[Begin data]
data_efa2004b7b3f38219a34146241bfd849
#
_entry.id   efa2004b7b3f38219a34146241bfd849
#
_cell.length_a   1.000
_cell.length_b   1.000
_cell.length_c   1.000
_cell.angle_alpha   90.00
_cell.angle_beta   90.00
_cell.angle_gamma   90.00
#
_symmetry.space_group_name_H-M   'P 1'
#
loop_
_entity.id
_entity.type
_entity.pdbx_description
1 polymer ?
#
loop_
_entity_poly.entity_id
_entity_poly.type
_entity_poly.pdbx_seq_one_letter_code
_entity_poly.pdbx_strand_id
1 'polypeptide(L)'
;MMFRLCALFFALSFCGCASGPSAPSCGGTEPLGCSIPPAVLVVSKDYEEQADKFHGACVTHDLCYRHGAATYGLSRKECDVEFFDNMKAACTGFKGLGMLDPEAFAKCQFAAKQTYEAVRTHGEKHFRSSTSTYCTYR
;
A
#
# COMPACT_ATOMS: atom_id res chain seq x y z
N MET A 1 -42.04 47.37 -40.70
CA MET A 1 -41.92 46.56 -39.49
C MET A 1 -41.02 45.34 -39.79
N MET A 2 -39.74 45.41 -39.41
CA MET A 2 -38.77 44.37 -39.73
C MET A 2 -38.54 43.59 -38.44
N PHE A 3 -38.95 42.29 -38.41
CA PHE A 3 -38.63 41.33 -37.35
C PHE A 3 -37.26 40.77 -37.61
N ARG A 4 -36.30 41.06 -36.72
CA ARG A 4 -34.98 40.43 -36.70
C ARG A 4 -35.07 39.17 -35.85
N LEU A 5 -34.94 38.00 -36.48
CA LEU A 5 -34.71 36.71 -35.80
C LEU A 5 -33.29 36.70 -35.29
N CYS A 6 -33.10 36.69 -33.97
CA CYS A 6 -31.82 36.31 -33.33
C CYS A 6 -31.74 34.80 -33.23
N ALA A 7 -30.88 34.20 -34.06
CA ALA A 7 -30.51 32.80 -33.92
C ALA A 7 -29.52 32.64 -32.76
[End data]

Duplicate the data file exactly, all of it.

data_efa2004b7b3f38219a34146241bfd849
#
_entry.id   efa2004b7b3f38219a34146241bfd849
#
_cell.length_a   1.000
_cell.length_b   1.000
_cell.length_c   1.000
_cell.angle_alpha   90.00
_cell.angle_beta   90.00
_cell.angle_gamma   90.00
#
_symmetry.space_group_name_H-M   'P 1'
#
loop_
_entity.id
_entity.type
_entity.pdbx_description
1 polymer ?
#
loop_
_entity_poly.entity_id
_entity_poly.type
_entity_poly.pdbx_seq_one_letter_code
_entity_poly.pdbx_strand_id
1 'polypeptide(L)'
;MMFRLCALFFALSFCGCASGPSAPSCGGTEPLGCSIPPAVLVVSKDYEEQADKFHGACVTHDLCYRHGAATYGLSRKECDVEFFDNMKAACTGFKGLGMLDPEAFAKCQFAAKQTYEAVRTHGEKHFRSSTSTYCTYR
;
A
#
# COMPACT_ATOMS: atom_id res chain seq x y z
N MET A 1 -42.04 47.37 -40.70
CA MET A 1 -41.92 46.56 -39.49
C MET A 1 -41.02 45.34 -39.79
N MET A 2 -39.74 45.41 -39.41
CA MET A 2 -38.77 44.37 -39.73
C MET A 2 -38.54 43.59 -38.44
N PHE A 3 -38.95 42.29 -38.41
CA PHE A 3 -38.63 41.33 -37.35
C PHE A 3 -37.26 40.77 -37.61
N ARG A 4 -36.30 41.06 -36.72
CA ARG A 4 -34.98 40.43 -36.70
C ARG A 4 -35.07 39.17 -35.85
N LEU A 5 -34.94 38.00 -36.48
CA LEU A 5 -34.71 36.71 -35.80
C LEU A 5 -33.29 36.70 -35.29
N CYS A 6 -33.10 36.69 -33.97
CA CYS A 6 -31.82 36.31 -33.33
C CYS A 6 -31.74 34.80 -33.23
N ALA A 7 -30.88 34.20 -34.06
CA ALA A 7 -30.51 32.80 -33.92
C ALA A 7 -29.52 32.64 -32.76